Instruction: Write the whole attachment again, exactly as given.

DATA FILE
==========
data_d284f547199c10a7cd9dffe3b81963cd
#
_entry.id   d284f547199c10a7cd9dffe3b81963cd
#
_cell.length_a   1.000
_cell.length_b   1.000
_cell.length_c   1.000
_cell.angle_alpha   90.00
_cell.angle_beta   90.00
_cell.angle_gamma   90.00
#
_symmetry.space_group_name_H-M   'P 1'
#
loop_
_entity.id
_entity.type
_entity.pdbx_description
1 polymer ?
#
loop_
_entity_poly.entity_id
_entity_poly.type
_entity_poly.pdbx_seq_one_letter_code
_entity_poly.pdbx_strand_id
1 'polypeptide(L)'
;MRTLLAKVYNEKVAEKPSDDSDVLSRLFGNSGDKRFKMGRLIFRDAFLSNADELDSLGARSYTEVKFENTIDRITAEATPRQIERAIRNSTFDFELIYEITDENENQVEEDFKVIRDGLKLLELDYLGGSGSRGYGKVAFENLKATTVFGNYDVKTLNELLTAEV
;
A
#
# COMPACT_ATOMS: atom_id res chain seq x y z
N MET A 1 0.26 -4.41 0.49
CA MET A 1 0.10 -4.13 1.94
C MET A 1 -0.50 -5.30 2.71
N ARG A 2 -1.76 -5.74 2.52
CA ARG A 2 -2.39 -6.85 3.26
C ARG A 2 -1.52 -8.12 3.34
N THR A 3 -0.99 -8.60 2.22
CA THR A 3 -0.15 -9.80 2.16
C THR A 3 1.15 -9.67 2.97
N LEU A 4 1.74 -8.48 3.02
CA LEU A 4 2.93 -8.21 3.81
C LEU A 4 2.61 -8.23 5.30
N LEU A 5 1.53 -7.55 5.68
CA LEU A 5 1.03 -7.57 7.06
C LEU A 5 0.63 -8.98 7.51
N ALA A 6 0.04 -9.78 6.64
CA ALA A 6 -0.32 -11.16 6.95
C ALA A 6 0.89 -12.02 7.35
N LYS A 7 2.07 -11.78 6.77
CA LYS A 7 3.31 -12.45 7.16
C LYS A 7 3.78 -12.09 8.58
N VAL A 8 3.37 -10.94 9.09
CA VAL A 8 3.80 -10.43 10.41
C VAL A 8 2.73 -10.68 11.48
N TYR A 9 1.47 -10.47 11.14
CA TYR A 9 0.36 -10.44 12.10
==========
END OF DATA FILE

data_d284f547199c10a7cd9dffe3b81963cd
#
_entry.id   d284f547199c10a7cd9dffe3b81963cd
#
_cell.length_a   1.000
_cell.length_b   1.000
_cell.length_c   1.000
_cell.angle_alpha   90.00
_cell.angle_beta   90.00
_cell.angle_gamma   90.00
#
_symmetry.space_group_name_H-M   'P 1'
#
loop_
_entity.id
_entity.type
_entity.pdbx_description
1 polymer ?
#
loop_
_entity_poly.entity_id
_entity_poly.type
_entity_poly.pdbx_seq_one_letter_code
_entity_poly.pdbx_strand_id
1 'polypeptide(L)'
;MRTLLAKVYNEKVAEKPSDDSDVLSRLFGNSGDKRFKMGRLIFRDAFLSNADELDSLGARSYTEVKFENTIDRITAEATPRQIERAIRNSTFDFELIYEITDENENQVEEDFKVIRDGLKLLELDYLGGSGSRGYGKVAFENLKATTVFGNYDVKTLNELLTAEV
;
A
#
# COMPACT_ATOMS: atom_id res chain seq x y z
N MET A 1 0.26 -4.41 0.49
CA MET A 1 0.10 -4.13 1.94
C MET A 1 -0.50 -5.30 2.71
N ARG A 2 -1.76 -5.74 2.52
CA ARG A 2 -2.39 -6.85 3.26
C ARG A 2 -1.52 -8.12 3.34
N THR A 3 -0.99 -8.60 2.22
CA THR A 3 -0.15 -9.80 2.16
C THR A 3 1.15 -9.67 2.97
N LEU A 4 1.74 -8.48 3.02
CA LEU A 4 2.93 -8.21 3.81
C LEU A 4 2.61 -8.23 5.30
N LEU A 5 1.53 -7.55 5.68
CA LEU A 5 1.03 -7.57 7.06
C LEU A 5 0.63 -8.98 7.51
N ALA A 6 0.04 -9.78 6.64
CA ALA A 6 -0.32 -11.16 6.95
C ALA A 6 0.89 -12.02 7.35
N LYS A 7 2.07 -11.78 6.77
CA LYS A 7 3.31 -12.45 7.16
C LYS A 7 3.78 -12.09 8.58
N VAL A 8 3.37 -10.94 9.09
CA VAL A 8 3.80 -10.43 10.41
C VAL A 8 2.73 -10.68 11.48
N TYR A 9 1.47 -10.47 11.14
CA TYR A 9 0.36 -10.44 12.10